Fresh Veggies and 65 miles in the saddle

Halfway up the climb on Farewell trail above Tumalo Falls (Broken Top in the background).

Tomorrow is 2 weeks out from TOE 50 Mile MTB race. So, I thought I should go do a really long ride on Friday. I got up early and ended up spending nearly 6 hours in the saddle—64.8 miles with only 12 miles paved…10 miles double track…the rest sweet Central Oregon singletrack. We just got 3 days of rain, some of which was pretty hard. The trails were primo. Tacky, hard packed.

What a stellar ride. It was my first time up to Swede Ridge this season (only a handful of small snow piles left), down South Fork and up Farewell to Mrazek and back to town. The weather was in the 70s and sunny. Perfect. I felt pretty good all day. Ran out of water about 20 minutes from town, stopped into FootZone, refilled, downed two gels, grabbed a turkey wrap from Strictly Organic drive-thru and pedaled home for the 8-mile cooldown to my house. What’s that have to do with veggies? Recovery.

Well, my recovery meal today consisted of my own home-grown veggies out of the garden, first harvest of the season. The kids and I harvested fresh spinach and radishes from the garden this evening.

Side Note: After fighting my first really large outside garden last season and losing a bunch of stuff to our climate’s anytime-frost-potential, I decided early this year to invest in a 12’x 20′ commercial hoop house for my garden. It has 8-4’x 4′ raised beds, utilizing the highly-intensive square foot gardening method. It’s been awesome (picture below). If you’ve never grown a garden, I highly recommend this method and start with one 4’x 4′ raised bed—easy and low-maintenance.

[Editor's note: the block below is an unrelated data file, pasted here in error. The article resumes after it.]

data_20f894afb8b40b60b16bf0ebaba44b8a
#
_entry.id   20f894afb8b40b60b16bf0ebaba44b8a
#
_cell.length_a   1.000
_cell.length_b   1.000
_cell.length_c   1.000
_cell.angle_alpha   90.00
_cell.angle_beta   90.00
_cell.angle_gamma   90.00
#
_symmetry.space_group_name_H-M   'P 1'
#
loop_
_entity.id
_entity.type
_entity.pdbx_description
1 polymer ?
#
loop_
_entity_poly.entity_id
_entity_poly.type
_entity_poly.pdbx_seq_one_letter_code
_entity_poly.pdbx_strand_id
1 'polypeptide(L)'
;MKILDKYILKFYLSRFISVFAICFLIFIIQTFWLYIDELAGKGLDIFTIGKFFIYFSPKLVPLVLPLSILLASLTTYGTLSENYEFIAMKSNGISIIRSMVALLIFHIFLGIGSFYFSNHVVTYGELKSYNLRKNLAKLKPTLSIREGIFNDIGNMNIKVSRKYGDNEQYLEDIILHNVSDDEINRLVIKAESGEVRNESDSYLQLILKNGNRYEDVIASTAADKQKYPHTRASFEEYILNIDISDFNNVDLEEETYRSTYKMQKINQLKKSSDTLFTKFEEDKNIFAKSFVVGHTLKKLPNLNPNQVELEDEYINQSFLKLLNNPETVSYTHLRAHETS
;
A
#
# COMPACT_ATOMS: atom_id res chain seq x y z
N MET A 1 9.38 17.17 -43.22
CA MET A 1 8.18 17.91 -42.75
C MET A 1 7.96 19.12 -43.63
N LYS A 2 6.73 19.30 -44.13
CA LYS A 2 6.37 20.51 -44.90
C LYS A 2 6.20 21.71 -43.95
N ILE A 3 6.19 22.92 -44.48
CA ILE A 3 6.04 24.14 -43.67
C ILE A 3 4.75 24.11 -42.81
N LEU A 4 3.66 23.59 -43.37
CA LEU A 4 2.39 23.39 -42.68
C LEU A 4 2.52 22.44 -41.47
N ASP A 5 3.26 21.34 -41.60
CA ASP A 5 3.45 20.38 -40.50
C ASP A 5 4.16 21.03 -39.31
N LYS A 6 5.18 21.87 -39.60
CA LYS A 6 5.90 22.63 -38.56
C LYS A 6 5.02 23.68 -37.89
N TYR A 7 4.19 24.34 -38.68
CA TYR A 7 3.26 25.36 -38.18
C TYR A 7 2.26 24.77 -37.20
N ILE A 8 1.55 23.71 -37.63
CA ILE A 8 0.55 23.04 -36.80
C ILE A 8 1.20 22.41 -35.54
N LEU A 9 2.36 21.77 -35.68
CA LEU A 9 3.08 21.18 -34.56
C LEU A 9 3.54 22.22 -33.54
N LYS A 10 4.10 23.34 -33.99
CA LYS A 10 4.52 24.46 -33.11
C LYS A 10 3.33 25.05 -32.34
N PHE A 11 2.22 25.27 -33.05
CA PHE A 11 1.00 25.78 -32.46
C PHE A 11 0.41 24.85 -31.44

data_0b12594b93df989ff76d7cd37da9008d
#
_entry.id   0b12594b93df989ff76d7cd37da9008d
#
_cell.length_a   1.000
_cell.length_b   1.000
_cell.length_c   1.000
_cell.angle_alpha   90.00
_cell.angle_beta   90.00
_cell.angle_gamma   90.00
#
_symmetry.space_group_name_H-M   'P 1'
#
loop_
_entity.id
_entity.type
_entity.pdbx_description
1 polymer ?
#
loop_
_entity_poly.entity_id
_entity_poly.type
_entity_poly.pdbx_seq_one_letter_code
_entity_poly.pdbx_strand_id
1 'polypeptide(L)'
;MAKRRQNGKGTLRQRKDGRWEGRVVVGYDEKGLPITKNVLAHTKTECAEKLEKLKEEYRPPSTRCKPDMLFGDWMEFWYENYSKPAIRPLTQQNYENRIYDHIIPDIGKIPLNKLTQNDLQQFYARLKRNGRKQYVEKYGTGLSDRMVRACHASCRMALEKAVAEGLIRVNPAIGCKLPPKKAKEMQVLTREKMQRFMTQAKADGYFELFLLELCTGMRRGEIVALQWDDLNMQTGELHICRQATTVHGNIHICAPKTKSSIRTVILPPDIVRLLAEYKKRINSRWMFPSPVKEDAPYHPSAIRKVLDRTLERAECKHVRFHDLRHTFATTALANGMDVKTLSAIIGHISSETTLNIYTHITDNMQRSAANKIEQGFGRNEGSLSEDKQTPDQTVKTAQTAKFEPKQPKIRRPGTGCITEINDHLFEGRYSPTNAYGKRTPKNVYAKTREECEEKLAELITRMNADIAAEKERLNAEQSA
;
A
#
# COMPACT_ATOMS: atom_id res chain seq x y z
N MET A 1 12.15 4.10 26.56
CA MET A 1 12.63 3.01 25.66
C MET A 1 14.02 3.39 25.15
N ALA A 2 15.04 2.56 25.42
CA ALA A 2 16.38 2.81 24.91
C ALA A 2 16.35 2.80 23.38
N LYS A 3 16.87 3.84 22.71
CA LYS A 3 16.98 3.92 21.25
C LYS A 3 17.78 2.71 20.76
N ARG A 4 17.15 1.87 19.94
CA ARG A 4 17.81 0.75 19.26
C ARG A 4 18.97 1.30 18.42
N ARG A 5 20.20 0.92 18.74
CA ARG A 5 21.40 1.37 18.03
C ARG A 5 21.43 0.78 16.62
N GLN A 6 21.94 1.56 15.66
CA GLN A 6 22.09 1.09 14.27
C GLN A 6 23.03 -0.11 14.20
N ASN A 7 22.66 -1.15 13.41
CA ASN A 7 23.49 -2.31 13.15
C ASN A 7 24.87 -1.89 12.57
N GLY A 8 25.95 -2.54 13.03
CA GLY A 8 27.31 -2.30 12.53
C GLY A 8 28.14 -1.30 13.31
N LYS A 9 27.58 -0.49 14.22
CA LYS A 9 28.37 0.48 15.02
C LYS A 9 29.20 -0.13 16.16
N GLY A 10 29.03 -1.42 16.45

We had organic steak on the grill, fresh home-grown organic spinach salad with fresh broccoli, mung bean, lentil, and alfalfa sprouts on the top (my wife has really got into sprouting stuff lately). If you haven’t tried sprouting, you should try it. Great article in Mother Earth News on sprouting.

It’s a great way to add some serious nutritional variety to salads, as sprouts are highly digestible and once something sprouts, the nutritional value goes through the roof. Sprouts also contain an abundance of highly active antioxidants that prevent DNA destruction and protect us from free radicals. If you’re an endurance athlete…that means you recover faster…better than some highly processed powder concoction. Money, y’all.

And, as any of you out there that grow a garden…there is nothing mo’betta than eating something 5 minutes after its cut. Mmmm, it was tasty and I had two large salads. Giddyup!

View into my greenhouse (the only way to grow properly in Central Oregon’s 61-day growing season). We live at almost 4,000 feet, lots of cold nights. So, most of my veggies are in here. The cat loves the “micro-climate” of the greenhouse, she hangs in here a lot. The spinach (after cutting a bowl full), is the largest green patch on the far right of the frame. I have 16+ varieties of veggies growing in there right now. I also grow squash, zucchini, and wax bean outside in another garden area…but those are cold tolerant and do okay outside in our climate.

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